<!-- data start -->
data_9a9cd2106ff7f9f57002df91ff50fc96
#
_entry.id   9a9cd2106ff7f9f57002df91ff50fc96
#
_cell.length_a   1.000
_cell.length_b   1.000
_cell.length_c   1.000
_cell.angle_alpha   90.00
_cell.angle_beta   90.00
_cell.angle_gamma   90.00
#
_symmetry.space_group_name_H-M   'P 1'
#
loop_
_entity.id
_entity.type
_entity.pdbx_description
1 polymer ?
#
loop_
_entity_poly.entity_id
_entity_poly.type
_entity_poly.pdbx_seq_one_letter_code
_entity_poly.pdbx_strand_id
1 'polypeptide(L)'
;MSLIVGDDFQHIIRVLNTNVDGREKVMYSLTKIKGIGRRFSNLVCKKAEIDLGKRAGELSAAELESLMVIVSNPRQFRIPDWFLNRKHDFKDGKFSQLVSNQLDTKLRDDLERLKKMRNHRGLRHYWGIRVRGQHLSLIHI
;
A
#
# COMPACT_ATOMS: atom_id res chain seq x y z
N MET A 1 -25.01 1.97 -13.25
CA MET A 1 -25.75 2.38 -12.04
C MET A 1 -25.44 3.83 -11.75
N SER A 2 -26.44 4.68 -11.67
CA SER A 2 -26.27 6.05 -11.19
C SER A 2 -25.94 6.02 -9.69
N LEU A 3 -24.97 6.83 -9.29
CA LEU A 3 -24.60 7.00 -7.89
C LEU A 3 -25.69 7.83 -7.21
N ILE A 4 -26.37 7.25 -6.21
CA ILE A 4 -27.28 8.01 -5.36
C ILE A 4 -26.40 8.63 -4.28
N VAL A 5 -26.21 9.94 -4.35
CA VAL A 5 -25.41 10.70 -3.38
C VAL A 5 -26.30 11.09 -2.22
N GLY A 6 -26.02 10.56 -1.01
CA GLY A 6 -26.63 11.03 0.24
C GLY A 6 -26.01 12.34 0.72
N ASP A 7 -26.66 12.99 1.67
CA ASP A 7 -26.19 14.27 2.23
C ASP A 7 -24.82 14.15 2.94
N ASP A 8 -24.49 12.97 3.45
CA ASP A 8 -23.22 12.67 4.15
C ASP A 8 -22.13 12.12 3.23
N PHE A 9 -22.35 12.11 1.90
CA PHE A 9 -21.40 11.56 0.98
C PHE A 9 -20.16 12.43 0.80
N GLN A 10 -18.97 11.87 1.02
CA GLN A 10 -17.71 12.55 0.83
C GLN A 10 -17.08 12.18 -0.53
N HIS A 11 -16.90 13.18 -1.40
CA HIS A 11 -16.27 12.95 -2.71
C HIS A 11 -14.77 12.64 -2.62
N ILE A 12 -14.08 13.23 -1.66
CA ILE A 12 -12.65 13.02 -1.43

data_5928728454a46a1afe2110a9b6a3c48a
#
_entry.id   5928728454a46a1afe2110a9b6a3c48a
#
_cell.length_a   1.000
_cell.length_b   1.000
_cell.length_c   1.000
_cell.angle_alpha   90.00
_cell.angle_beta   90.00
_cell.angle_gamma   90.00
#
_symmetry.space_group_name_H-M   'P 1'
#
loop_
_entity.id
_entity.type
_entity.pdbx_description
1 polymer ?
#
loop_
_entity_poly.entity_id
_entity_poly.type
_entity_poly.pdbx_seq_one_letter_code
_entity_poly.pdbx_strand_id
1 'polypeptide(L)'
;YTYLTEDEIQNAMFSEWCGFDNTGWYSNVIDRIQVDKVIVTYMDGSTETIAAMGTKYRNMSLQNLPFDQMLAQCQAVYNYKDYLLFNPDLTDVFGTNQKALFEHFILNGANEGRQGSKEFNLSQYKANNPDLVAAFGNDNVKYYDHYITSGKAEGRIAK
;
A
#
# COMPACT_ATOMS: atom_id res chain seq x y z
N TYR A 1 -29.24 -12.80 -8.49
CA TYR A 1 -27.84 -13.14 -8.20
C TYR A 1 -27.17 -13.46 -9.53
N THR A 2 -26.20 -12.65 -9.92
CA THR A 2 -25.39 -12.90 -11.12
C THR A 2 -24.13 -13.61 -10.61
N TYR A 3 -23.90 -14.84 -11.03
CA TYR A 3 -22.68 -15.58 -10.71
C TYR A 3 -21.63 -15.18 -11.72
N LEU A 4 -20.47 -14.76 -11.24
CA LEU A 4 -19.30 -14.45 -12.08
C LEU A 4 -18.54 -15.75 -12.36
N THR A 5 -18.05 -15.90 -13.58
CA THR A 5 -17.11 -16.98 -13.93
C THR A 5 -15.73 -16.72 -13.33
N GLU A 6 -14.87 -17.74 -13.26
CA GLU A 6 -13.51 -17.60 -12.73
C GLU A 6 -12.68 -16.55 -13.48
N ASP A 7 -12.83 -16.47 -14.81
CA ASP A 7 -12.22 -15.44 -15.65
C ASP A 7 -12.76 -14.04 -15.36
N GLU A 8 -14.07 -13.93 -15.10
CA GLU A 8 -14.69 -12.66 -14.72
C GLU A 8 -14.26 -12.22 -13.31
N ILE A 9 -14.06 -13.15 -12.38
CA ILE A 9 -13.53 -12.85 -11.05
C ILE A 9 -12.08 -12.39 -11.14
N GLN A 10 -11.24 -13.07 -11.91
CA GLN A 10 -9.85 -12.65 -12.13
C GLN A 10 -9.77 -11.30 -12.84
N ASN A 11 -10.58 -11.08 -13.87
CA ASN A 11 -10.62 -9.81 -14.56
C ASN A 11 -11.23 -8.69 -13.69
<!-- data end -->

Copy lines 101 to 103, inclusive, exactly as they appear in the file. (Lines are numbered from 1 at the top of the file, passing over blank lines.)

C THR A 2 -24.13 -13.61 -10.61
N TYR A 3 -23.90 -14.84 -11.03
CA TYR A 3 -22.68 -15.58 -10.71